“(1) Technical assistance.—The Secretary shall develop appropriate technical assistance and guidance to assist State and local agencies in evaluating and selecting appropriate methods of procurement for intelligent transportation system projects carried out using funds made available from the Highway Trust Fund, including innovative and nontraditional methods such as the Information Technology Omnibus Procurement.
“(2) Intelligent transportation system software.—To the maximum extent practicable, contracting officials shall use as a critical evaluation criterion the Software Engineering Institute’s Capability Maturity Model, or another similar recognized standard risk assessment methodology, to reduce the cost, schedule, and performance risks associated with the development, management, and integration of intelligent transportation system software.
“(j) Evaluations.—
“(1) Guidelines and requirements.—
“(A) In general.—The Secretary shall issue guidelines and requirements for the evaluation of operational tests and deployment projects carried out under this subtitle.
“(B) Objectivity and independence.—The guidelines and requirements issued under subparagraph (A) shall include provisions to ensure the objectivity and independence of the evaluator so as to avoid any real or apparent conflict of interest or potential influence on the outcome by parties to any such test or deployment project or by any other formal evaluation carried out under this subtitle.
“(C) Funding.—The guidelines and requirements issued under subparagraph (A) shall establish evaluation funding levels based on the size and scope of each test or project that ensure adequate evaluation of the results of the test or project.
“(2) Special rule.—Any survey, questionnaire, or interview that the Secretary considers necessary to carry out the evaluation of any test, deployment project, or program assessment activity under this subtitle shall not be subject to chapter 35 of title 44.
“(k) Use of Rights-of-Way.—Intelligent transportation system projects specified in section 5117(b)(3) and 5117(b)(6) [set out above] and involving privately owned intelligent transportation system components that is carried out using funds made available from the Highway Trust Fund shall not be subject to any law or regulation of a State or political subdivision of a State prohibiting or regulating commercial activities in the rights-of-way of a highway for which Federal-aid highway funds have been utilized for planning, design, construction, or maintenance, if the Secretary of Transportation determines that such use is in the public interest. Nothing in this subsection shall affect the authority of a State or political subdivision of a State to regulate highway safety.
“SEC. 5205. NATIONAL ITS PROGRAM PLAN.
“(a) In General.—
“(1) Updates.—The Secretary shall maintain and update, as necessary, the National ITS Program Plan developed by the Department of Transportation and the Intelligent Transportation Society of America.
“(2) Scope.—The National ITS Program Plan shall—
“(A) specify the goals, objectives, and milestones for the research and deployment of intelligent transportation systems in the context of major metropolitan areas, smaller metropolitan and rural areas, and commercial vehicle operations;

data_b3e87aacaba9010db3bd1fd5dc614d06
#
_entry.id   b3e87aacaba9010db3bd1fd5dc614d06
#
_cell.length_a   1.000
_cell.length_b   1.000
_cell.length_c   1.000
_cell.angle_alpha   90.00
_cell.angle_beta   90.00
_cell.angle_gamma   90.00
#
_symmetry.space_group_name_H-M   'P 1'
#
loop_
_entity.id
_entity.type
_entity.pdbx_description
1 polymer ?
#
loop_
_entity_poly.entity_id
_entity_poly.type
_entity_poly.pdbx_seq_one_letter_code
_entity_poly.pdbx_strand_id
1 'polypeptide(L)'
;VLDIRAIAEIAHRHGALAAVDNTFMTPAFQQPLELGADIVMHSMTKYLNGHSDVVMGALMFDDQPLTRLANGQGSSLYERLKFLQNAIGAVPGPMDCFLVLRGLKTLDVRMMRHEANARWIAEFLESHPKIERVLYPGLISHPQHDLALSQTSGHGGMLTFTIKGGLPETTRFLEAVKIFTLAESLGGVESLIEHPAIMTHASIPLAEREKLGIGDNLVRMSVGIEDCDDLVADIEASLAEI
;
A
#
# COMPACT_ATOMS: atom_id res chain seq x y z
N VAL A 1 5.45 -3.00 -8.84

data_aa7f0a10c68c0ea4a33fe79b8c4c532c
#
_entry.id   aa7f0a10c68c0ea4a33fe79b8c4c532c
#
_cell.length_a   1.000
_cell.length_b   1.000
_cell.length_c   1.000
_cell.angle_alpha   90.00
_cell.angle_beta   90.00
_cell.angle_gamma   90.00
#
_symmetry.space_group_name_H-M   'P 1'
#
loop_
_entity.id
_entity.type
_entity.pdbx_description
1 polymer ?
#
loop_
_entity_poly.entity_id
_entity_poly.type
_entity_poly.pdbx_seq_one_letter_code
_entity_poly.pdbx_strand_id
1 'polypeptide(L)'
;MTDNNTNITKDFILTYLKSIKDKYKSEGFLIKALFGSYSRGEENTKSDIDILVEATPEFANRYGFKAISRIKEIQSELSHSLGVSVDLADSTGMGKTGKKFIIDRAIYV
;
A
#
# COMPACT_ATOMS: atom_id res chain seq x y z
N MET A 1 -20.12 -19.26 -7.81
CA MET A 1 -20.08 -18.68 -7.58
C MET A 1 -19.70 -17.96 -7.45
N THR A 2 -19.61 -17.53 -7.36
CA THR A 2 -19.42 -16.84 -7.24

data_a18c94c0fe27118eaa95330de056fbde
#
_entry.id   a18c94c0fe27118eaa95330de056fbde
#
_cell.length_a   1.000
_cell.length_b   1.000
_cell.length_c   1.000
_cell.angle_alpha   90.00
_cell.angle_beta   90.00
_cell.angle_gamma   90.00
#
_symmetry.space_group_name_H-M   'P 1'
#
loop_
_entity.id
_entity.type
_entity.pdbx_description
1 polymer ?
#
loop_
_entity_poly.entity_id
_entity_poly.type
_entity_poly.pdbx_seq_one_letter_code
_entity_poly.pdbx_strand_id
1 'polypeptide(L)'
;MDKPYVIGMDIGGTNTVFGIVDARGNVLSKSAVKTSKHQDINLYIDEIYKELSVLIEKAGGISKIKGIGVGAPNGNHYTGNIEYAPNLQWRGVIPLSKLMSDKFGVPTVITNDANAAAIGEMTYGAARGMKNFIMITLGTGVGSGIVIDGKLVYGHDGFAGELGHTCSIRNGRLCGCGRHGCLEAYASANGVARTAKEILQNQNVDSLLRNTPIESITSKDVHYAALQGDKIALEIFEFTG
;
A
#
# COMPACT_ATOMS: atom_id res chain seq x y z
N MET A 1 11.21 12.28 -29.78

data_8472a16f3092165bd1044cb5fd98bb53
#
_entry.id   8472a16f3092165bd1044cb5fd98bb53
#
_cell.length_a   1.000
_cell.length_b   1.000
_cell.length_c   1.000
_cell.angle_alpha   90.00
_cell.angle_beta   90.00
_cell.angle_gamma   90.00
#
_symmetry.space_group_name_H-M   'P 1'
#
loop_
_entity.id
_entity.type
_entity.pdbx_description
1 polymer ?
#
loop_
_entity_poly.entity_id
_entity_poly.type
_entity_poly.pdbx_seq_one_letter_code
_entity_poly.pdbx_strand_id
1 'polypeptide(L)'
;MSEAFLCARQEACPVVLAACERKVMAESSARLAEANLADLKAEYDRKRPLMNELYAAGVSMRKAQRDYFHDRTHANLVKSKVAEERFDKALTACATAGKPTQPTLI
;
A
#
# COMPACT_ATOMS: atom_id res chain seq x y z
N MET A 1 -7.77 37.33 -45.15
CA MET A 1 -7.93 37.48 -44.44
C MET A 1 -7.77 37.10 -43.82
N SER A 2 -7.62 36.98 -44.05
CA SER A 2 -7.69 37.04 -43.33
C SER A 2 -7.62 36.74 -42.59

“(B) specify how specific programs and projects will achieve the goals, objectives, and milestones referred to in subparagraph (A), including consideration of the 5- and 10-year timeframes for the goals and objectives;
“(C) identify activities that provide for the dynamic development of standards and protocols to promote and ensure interoperability in the implementation of intelligent transportation system technologies, including actions taken to establish critical standards; and
“(D) establish a cooperative process with State and local governments for determining desired surface transportation system performance levels and developing plans for incorporation of specific intelligent transportation system capabilities into surface transportation systems.
“(b) Reporting.—The plan described in subsection (a) shall be transmitted and updated as part of the Surface Transportation Research and Development Strategic Plan developed under section 508 of title 23, United States Code.
“SEC. 5206. NATIONAL ARCHITECTURE AND STANDARDS.
“(a) In General.—
“(1) Development, implementation, and maintenance.—Consistent with section 12(d) of the National Technology Transfer and Advancement Act of 1995 [Pub. L. 104–113] (15 U.S.C. 272 note; 110 Stat. 783), the Secretary shall develop, implement, and maintain a national architecture and supporting standards and protocols to promote the widespread use and evaluation of intelligent transportation system technology as a component of the surface transportation systems of the United States.
“(2) Interoperability and efficiency.—To the maximum extent practicable, the national architecture shall promote interoperability among, and efficiency of, intelligent transportation system technologies implemented throughout the United States.
“(3) Use of standards development organizations.—In carrying out this section, the Secretary may use the services of such standards development organizations as the Secretary determines to be appropriate.
“(b) Report on Critical Standards.—Not later than June 1, 1999, the Secretary shall submit a report to the Committee on Environment and Public Works of the Senate and the Committee on Transportation and Infrastructure and the Committee on Science [now Committee on Science, Space, and Technology] of the House of Representatives identifying which standards are critical to ensuring national interoperability or critical to the development of other standards and specifying the status of the development of each standard identified.